I turn the situation obsessively, calculating routes and modes and travel times, but the result is always the same. I’m spending almost as long travelling to work as actually working. I’ve heard it said that Melbourne is a most livaeble city, but how can that be? Travel between regional towns and centres, and the city, has stretched to unbelievable lengths for what is a twenty-first century, first-world context. The median cost of rent has jumped to over $400 a week in Melbourne. Arterial roads are standing still. Gazing out over the baking Eastern suburbs, that interminable sprawl, I wonder: how has it come to this?
It isn’t easy to decipher. I read the reports in the media obsessively, hoping for good news, but half-baked with exhaustion I can’t seem to make sense of the stories, which read as though lifted from a Douglas Adams novel (at best). I recall the dire depiction of Melbourne’s transport system in Jane Rawson’s dystopic A Wrong Turn at the Office of Unmade Lists, a novel I love, where folks camp out waiting for trains that never come, supremely grateful when any old slow-moving service shows up. I delighted in this strange science fiction once, but it seems alarmingly prescient now.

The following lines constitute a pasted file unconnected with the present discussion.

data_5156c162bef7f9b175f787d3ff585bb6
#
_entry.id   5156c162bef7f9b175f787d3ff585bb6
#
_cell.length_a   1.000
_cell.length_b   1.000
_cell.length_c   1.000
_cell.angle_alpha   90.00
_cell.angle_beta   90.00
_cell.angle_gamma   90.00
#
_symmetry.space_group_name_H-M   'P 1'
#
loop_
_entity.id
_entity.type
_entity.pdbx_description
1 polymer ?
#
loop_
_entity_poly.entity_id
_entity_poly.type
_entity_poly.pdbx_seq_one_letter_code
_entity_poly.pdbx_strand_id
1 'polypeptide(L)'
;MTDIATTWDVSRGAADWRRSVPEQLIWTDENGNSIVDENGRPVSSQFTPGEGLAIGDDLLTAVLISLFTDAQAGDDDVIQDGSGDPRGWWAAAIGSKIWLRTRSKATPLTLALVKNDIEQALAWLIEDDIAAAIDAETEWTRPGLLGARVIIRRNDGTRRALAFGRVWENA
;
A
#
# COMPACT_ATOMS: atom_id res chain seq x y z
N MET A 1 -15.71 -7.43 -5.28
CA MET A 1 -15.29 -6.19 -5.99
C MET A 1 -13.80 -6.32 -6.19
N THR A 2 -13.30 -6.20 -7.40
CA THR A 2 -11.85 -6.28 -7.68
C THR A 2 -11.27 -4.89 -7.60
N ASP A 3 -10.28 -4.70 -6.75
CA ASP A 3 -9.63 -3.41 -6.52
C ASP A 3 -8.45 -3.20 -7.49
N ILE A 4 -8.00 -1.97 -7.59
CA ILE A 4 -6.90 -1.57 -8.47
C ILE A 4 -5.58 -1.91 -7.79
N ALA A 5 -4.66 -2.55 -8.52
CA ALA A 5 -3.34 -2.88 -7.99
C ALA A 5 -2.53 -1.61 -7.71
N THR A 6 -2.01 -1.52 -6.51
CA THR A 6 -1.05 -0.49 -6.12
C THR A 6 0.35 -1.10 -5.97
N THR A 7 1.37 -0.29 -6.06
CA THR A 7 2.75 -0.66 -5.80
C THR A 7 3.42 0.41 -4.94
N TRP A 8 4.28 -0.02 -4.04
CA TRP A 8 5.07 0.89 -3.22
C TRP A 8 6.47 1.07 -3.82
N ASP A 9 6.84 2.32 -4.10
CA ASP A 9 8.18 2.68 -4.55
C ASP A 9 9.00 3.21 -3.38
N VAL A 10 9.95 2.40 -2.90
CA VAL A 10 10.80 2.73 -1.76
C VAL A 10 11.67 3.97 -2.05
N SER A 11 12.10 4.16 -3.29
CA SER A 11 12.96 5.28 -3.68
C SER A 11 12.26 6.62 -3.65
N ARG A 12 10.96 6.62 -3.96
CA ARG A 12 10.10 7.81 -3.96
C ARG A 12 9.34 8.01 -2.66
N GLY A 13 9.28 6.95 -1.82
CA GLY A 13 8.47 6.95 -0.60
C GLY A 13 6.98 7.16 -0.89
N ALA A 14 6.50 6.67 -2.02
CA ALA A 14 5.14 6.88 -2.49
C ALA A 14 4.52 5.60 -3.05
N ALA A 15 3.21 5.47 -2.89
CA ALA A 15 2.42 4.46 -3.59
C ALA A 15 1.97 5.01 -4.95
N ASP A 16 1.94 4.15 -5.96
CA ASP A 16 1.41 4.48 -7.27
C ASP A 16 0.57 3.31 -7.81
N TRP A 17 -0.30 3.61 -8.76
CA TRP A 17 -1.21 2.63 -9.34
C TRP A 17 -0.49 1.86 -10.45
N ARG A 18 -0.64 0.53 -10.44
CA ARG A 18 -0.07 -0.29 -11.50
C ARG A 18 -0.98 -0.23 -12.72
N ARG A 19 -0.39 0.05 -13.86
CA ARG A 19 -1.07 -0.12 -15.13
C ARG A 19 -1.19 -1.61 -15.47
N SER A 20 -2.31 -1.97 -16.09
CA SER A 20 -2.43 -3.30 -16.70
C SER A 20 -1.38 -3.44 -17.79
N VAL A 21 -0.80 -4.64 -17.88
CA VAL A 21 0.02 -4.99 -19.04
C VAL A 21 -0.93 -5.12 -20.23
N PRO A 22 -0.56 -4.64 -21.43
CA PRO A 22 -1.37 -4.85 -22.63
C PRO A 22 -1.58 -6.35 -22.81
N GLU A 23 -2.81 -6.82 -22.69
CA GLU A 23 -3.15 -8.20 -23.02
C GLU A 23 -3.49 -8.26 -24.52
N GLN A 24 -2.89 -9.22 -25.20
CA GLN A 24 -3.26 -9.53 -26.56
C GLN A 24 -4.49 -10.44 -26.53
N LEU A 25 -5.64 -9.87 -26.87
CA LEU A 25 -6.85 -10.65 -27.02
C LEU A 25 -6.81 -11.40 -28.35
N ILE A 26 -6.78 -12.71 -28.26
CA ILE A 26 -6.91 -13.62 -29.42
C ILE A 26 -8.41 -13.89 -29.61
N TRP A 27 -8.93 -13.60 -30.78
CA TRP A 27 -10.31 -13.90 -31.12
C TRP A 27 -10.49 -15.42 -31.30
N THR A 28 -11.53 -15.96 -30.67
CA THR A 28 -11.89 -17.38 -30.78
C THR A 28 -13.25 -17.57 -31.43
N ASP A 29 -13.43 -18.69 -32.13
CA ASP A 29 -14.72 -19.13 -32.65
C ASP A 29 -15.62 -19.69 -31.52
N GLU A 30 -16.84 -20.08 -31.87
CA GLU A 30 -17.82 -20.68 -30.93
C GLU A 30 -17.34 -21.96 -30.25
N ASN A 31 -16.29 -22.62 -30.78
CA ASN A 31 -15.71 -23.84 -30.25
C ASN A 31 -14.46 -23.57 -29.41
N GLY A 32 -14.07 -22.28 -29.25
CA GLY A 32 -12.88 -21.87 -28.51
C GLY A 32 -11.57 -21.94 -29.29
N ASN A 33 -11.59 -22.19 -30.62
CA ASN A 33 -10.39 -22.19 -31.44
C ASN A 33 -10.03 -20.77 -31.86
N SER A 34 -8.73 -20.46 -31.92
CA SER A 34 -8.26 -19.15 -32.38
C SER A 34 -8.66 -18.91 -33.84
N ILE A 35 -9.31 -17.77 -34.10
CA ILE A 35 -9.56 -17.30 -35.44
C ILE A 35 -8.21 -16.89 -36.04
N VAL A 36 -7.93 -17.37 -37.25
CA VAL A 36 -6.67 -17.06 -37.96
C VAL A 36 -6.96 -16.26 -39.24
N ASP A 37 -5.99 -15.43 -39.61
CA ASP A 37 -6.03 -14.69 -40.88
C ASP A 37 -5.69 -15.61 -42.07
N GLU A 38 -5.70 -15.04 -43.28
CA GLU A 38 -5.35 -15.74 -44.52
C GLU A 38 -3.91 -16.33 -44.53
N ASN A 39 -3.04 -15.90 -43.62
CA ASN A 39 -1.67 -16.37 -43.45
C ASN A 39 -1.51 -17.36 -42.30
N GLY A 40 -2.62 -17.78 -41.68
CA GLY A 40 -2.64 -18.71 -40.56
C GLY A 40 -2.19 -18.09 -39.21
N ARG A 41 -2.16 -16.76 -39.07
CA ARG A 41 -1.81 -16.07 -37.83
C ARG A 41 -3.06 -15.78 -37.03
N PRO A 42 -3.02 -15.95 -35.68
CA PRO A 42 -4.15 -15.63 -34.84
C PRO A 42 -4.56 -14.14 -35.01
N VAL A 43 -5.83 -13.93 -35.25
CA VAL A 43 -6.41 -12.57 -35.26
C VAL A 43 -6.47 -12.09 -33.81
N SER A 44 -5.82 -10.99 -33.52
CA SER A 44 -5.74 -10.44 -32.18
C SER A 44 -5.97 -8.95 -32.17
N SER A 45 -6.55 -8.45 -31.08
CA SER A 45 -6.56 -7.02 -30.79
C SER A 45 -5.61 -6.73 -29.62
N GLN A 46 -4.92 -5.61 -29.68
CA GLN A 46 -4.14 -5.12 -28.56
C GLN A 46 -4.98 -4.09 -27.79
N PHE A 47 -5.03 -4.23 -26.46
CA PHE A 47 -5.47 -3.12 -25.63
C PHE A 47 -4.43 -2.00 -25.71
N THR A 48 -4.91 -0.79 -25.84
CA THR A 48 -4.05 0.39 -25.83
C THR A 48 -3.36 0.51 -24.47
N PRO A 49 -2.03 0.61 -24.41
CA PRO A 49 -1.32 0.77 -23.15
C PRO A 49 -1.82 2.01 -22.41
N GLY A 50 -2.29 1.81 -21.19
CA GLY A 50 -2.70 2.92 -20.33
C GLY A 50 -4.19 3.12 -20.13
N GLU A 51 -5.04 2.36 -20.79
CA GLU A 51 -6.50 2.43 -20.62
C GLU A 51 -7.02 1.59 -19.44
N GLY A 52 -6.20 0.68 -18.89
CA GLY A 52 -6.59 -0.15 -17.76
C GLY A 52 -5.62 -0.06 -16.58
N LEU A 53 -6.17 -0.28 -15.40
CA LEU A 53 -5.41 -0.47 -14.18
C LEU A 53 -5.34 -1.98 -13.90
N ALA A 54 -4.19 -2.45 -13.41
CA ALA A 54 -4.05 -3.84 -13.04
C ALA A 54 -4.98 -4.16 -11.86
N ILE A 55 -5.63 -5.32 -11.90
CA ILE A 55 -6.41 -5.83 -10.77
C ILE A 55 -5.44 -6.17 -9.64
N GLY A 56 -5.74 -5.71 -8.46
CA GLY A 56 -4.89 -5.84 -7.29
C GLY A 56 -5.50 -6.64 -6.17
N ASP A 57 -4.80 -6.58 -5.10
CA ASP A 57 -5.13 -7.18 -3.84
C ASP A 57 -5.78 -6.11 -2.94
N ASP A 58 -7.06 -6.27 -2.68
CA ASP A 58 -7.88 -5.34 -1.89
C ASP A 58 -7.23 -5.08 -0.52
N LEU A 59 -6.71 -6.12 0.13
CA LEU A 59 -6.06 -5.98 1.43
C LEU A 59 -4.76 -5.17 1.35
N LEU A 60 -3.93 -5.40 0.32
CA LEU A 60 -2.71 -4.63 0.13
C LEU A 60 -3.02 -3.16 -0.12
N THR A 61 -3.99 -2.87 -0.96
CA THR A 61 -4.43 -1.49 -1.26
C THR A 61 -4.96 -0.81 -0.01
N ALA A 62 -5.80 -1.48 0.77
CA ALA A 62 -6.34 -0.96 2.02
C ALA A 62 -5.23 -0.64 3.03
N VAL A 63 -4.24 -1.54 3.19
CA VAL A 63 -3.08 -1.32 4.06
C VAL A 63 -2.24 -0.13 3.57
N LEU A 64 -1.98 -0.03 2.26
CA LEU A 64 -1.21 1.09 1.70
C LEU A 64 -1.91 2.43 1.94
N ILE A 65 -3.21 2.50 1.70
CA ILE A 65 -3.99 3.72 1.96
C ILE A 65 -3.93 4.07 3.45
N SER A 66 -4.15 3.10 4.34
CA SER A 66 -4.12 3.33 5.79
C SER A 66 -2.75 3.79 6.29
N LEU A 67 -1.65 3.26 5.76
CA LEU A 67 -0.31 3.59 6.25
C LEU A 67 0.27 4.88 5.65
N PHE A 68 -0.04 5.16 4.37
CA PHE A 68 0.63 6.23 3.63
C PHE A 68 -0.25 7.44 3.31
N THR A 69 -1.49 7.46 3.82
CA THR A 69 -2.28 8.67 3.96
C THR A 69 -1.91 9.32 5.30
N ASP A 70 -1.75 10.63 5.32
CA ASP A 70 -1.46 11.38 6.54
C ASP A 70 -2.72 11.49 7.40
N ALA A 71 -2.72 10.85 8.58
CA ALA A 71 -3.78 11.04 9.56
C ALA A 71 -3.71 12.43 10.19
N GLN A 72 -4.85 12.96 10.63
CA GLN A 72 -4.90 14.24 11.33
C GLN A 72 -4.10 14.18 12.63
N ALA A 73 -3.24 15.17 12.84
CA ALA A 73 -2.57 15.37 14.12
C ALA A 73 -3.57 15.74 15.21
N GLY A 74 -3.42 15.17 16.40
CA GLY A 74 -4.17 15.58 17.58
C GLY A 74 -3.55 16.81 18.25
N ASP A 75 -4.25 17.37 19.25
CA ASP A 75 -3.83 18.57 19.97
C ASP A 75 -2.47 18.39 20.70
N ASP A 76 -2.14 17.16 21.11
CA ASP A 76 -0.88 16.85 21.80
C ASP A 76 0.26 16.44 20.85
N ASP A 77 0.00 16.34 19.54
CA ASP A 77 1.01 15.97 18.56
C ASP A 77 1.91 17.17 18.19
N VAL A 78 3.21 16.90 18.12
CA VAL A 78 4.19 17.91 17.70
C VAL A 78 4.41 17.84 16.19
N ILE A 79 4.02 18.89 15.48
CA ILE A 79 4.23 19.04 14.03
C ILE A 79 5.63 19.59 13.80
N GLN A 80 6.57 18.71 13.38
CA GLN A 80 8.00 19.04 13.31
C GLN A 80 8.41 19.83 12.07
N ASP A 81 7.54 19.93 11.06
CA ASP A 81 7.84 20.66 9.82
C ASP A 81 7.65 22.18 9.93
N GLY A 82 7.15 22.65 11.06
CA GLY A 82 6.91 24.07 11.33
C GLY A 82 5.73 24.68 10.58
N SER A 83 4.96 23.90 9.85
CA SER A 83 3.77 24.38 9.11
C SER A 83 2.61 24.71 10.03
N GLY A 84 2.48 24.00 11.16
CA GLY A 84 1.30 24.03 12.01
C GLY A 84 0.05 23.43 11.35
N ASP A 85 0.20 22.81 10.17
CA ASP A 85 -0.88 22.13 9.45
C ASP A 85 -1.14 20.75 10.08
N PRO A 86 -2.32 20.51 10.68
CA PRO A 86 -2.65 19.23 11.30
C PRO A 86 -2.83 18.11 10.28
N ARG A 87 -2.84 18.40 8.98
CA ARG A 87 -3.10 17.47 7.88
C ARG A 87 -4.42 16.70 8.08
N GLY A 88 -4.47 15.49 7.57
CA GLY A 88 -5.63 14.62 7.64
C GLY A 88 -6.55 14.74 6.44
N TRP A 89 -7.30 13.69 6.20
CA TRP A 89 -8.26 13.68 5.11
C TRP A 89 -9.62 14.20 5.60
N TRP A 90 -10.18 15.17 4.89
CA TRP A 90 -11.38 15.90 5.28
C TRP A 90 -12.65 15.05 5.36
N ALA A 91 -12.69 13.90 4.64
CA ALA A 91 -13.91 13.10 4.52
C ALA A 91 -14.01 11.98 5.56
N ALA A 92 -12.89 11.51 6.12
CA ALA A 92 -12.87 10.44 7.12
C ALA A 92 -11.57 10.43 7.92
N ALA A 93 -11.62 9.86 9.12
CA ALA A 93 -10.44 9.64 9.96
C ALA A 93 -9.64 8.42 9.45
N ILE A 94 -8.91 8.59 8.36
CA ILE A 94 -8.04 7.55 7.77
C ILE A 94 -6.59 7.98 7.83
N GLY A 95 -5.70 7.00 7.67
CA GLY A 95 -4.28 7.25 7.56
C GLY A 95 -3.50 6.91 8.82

Eventually I discover that the immediate problems with the trains are two-fold: the wheels on VLocity models (the newest) have worn down much faster than expected; elsewhere V/Line trains are failing to trigger boom gates at crossings, thus banned from Metro areas. Transport Minister Jacinta Allan notes that the problem with boom gates was identified in 2011, a report prepared for the former government in 2013, but that can’t be right. Long before I moved, even before I considered becoming a parent, 2011 seems light years in the past, a time of unending hangovers and minimal responsibility that I can barely remember. And yet, they claim to have known everything then. They did nothing.
It is announced that there will be free travel offered as compensation for the catastrophic breakdown, $2 million per week to subsidise, but after a time this novelty evaporates and free travel becomes available only on the grinding, crowded replacement coach services. V/Line chief Theo Taifalos quits, a move that is slightly gratifying to observe from a distance, but ultimately of no consequence. The alarm goes off regardless; the bus waits. Jaw clenched, heaving into my office just after nine, the eyes of my colleagues bore into my back.